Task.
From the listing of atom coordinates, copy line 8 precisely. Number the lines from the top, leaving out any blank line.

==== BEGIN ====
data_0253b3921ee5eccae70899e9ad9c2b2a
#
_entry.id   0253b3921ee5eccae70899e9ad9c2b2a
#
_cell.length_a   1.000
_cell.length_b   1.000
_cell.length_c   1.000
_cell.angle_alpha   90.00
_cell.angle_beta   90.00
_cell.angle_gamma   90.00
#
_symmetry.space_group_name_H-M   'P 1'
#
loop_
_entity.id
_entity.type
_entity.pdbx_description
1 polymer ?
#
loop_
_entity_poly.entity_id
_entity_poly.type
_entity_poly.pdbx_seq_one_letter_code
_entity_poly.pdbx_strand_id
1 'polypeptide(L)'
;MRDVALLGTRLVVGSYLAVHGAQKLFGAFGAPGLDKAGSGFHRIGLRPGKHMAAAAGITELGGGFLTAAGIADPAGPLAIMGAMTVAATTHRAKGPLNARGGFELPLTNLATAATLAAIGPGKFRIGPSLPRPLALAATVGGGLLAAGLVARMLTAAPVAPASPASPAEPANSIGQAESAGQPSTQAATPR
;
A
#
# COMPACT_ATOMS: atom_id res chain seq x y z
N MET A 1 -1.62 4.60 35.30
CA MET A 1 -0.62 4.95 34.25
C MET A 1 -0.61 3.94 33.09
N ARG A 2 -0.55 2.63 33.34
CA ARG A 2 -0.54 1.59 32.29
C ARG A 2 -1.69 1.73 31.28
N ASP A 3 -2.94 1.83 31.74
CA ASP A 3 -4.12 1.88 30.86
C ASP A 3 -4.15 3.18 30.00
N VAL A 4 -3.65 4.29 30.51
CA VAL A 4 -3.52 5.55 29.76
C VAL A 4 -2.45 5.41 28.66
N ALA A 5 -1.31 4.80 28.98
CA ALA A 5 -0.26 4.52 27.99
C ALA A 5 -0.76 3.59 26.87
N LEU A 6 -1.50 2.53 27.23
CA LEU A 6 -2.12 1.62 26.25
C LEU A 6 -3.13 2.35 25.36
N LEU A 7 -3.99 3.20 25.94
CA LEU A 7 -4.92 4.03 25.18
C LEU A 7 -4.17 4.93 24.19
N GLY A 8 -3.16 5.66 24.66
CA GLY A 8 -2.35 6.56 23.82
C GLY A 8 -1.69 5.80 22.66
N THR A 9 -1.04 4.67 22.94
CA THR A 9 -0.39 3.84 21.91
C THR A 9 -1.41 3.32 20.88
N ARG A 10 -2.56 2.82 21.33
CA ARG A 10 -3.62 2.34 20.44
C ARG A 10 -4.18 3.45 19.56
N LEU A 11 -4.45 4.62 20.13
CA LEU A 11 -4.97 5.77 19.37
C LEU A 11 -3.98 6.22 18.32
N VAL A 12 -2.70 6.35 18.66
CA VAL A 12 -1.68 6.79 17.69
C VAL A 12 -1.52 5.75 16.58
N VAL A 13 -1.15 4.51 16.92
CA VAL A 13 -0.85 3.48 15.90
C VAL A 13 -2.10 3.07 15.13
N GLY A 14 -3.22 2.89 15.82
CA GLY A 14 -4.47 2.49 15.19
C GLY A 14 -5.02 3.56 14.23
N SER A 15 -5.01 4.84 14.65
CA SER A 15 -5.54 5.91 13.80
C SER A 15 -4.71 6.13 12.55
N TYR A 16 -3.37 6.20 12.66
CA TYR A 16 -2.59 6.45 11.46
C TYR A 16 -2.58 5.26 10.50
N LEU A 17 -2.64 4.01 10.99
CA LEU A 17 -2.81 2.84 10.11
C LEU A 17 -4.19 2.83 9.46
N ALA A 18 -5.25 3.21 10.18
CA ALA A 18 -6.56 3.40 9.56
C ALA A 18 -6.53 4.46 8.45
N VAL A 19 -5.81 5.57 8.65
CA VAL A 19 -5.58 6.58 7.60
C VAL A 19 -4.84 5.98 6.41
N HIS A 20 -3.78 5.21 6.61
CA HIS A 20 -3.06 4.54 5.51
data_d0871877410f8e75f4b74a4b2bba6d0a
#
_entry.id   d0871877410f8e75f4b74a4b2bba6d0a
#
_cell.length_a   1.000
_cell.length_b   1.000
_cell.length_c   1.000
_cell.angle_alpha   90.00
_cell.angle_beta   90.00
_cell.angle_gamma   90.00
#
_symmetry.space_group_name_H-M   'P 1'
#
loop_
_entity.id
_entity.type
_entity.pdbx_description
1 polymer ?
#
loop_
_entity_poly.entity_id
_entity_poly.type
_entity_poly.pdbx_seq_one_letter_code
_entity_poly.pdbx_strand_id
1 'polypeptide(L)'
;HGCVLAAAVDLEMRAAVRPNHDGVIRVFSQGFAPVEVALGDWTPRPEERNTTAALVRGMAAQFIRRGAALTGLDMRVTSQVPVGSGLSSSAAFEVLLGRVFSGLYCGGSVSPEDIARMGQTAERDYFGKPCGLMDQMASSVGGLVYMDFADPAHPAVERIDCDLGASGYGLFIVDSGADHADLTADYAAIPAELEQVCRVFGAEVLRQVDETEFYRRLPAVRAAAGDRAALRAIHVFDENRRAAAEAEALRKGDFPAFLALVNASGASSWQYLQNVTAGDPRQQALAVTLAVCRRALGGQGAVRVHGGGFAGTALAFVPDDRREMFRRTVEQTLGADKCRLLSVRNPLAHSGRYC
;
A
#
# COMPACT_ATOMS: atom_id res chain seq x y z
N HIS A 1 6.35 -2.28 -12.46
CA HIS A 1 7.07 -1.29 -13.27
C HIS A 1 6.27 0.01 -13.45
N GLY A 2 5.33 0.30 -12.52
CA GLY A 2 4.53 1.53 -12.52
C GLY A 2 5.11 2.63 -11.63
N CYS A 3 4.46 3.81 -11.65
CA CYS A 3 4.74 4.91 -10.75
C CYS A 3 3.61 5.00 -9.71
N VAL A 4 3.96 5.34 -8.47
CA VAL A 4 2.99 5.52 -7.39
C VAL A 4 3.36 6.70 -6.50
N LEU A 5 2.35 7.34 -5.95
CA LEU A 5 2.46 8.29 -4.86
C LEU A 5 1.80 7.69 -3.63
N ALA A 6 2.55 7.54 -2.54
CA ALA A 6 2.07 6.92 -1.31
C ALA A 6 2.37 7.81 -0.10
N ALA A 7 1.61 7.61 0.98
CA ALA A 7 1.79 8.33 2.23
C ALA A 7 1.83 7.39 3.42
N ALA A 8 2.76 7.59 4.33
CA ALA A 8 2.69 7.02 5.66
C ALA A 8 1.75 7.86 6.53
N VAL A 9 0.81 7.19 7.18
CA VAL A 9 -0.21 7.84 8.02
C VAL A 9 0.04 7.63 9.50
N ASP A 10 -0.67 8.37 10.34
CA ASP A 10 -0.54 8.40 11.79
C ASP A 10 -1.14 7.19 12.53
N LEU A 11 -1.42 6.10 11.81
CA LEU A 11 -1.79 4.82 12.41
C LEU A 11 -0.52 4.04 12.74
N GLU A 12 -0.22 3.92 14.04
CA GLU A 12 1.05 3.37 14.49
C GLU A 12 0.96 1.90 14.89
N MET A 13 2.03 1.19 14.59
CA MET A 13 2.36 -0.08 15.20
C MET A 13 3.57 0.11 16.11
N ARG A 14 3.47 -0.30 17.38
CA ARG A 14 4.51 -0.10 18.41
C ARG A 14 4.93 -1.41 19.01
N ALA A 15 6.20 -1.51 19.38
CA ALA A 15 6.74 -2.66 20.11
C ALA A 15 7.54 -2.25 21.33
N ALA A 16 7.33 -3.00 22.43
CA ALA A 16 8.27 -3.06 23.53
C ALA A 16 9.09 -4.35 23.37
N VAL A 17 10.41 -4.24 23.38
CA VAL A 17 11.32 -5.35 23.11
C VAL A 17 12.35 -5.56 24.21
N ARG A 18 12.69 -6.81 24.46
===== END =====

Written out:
_cell.angle_alpha   90.00